Martyn Jenkins, the lead singer of Florida-based tribute band Absolute Queen, has a favorite Freddie Mercury story.
It goes like this: While visiting the legendary Rockfield Studios in Wales, where Queen recorded “Bohemian Rhapsody,” founder Kingsley Ward led Jenkins to a courtyard outside. Ward pulled a tarpaulin off an old piano, and told a tale: One night at 4 a.m., Mercury appeared at Ward’s doorstep, woke him up, and asked him to wheel his piano out into the courtyard—he had an idea for a song.
“Kingsley stood there in his pajamas,” Jenkins says. “He said Freddie was in pink pair of pajama bottoms and a Donald Duck t-shirt, and he started right in the middle section of ‘Bohemian Rhapsody.’ It was just him and Freddie, nobody else, and a few chickens in the moonlight, and he watched him start right in on that ‘I see a little silhouette of a man.’”
Jenkins, who will play Freddie Mercury onstage in Fort Lauderdale on July 12, likes to tell this story at concerts, right before his band performs “Bohemian Rhapsody” themselves. “I always tell the crowd so they get a perspective on the creativity that this man had, and how spontaneously these ideas came to him,” he says.
Born and raised in Wales, Jenkins is a lifelong Queen fan. He saw the original band in concert several times (including Freddie Mercury’s final concert with Queen at Knebworth Park), and he was at the 1992 tribute concert for Mercury at Wembley Stadium. He played in his first tribute band in England in the early ‘90s.
“It was really before tribute bands even existed,” Jenkins says. “We were an originals band, but we did a couple Queen songs. One of the guys that booked us regularly said to us one night, ‘Can you come down and play a couple Queen songs? Because to be honest, your other music sucks, but the Queen stuff is really good.’”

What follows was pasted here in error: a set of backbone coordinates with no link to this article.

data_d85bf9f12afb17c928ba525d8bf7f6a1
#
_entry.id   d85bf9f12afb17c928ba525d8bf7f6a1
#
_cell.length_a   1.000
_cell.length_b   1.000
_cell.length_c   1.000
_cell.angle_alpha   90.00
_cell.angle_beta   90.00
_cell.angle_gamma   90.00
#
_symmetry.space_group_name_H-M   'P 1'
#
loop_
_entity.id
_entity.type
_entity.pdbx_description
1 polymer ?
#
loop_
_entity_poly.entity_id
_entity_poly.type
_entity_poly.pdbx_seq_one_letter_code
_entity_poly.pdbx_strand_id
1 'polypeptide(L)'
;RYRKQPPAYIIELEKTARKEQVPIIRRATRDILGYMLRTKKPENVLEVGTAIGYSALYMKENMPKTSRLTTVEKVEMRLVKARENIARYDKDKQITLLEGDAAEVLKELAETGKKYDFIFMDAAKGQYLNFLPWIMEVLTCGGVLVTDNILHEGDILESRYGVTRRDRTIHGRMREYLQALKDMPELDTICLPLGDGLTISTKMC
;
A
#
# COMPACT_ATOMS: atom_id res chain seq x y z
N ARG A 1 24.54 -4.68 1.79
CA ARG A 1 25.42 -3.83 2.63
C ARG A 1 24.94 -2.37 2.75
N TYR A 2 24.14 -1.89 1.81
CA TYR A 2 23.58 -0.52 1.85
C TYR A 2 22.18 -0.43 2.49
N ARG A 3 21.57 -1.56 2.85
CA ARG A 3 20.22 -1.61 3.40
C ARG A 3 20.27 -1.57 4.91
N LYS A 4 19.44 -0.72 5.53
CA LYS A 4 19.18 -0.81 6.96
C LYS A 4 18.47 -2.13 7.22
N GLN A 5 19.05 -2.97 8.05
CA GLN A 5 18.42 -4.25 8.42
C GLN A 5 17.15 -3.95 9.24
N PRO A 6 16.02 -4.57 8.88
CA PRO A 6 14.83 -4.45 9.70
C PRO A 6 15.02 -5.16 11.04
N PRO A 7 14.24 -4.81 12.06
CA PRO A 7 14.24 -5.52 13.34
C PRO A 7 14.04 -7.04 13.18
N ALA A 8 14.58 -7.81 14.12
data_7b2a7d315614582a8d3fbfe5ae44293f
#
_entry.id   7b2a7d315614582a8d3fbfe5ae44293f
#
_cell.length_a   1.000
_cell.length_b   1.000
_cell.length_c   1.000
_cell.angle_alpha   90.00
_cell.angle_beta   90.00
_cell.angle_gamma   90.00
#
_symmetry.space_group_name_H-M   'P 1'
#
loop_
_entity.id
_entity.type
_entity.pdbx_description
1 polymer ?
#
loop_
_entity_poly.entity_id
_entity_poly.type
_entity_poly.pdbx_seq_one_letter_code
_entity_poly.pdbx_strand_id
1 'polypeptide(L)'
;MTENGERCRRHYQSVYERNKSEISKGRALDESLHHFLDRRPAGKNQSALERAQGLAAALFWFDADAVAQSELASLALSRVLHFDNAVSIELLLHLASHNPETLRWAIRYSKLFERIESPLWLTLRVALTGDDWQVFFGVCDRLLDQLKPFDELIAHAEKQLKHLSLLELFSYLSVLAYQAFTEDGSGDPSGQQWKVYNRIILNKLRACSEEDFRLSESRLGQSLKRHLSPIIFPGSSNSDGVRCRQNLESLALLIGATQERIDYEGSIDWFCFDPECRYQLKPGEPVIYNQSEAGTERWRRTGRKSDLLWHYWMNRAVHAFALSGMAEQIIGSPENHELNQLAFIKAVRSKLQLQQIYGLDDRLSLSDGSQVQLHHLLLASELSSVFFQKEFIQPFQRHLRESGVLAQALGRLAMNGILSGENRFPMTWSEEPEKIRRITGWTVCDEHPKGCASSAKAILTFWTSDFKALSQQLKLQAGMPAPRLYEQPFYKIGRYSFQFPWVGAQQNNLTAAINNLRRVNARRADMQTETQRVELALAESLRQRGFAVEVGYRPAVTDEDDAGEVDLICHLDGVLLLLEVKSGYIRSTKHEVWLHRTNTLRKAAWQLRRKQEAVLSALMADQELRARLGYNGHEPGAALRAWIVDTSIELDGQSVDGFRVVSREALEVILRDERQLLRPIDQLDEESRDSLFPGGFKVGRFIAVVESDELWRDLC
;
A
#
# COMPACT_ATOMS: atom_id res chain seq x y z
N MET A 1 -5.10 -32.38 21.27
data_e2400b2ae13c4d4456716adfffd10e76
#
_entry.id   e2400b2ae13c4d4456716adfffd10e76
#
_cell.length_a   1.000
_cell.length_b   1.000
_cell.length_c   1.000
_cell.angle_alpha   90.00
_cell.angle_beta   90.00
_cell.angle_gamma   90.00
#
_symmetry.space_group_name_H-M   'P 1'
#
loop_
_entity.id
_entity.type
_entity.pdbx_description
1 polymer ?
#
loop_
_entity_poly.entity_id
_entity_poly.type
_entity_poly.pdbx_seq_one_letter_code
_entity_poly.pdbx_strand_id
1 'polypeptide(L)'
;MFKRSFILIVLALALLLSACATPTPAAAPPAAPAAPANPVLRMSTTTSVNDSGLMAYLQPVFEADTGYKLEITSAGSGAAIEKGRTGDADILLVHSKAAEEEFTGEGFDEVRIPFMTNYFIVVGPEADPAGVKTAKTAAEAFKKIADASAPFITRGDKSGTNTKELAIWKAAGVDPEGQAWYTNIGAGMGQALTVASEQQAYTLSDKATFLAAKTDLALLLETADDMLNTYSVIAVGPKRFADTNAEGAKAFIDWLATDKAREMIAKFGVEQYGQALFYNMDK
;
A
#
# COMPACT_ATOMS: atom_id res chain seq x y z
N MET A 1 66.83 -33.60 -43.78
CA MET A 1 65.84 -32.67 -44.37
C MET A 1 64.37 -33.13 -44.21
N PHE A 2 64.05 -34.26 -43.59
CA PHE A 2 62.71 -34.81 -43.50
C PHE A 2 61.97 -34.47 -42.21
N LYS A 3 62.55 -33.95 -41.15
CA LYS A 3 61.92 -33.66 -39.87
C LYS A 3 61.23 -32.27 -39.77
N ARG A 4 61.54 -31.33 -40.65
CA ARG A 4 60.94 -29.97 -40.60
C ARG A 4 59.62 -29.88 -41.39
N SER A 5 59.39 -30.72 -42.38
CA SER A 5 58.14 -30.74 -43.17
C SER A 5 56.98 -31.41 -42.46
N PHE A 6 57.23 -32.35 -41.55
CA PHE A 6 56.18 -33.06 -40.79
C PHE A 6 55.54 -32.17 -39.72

Jenkins laughs. “He was brutally honest. And that’s how I first started with Queen.”
From there, he got involved with the International Queen Fan Club and the Mercury Phoenix Trust, the charity organization founded by the band in honor of Mercury to fight HIV/AIDS worldwide. Jenkins has played onstage with Queen guitarist Brian May, and met drummer Roger Taylor. He’s met Mary Austin, Mercury’s ex-girlfriend and lifelong best friend; and Jim Hutton, Mercury’s longtime partner.
Jenkins moved to the U.S. in 1996, and ended up settling in Tampa. After a period working for a pharmaceutical company, he played in various tribute bands, including an AC/DC band called Highway to Hell. He gave Queen a try again six years ago, but it wasn’t until more recently that he felt he had a group of musicians who could pull it off.
When Absolute Queen formed, they made an unusual choice, at the suggestion of their keyboardist: They decided to recreate the backing vocals that Queen did on their studio albums. “We try and emulate what Queen did from an album perspective, as opposed to the live setting, so it’s slightly different than what other tribute bands do,” says Jenkins. Because the last time Queen toured in the U.S. was in 1982, most of the people Jenkins plays to never got to see the original band live, so the album versions of the songs are what they know.
Of the six members of Absolute Queen — a keyboardist/synthesizer player, drummer, three guitarists, and Jenkins as lead singer — Jenkins was the only one in the group who had played the music before, so the challenge was considerable. “Bohemian Rhapsody” alone took him about three months to dissect (he estimates it has about 125 vocal lines in it), and he then had to teach the harmonies to the rest of the band. “It was a ridiculous amount of work,” he says, “but now we have a two-hour set where the six of us sing live over our voices, and so it sounds huge and it sounds like the album.” He says it took about 18 months to put their current show together.
At first, Jenkins saw clear differences performing Queen in the U.S. “When I was playing Queen in England you could play anything you like, because everyone knew every song,” he says. In the U.S., Queen’s most popular album by far was The Game, and especially the single “Another One Bites the Dust.” Even “Bohemian Rhapsody” didn’t really become a hit here until it was used in the movie Wayne’s World in 1992. “Over here, it narrowed the kind of set that we could do compared to what I was doing in Britain,” Jenkins says.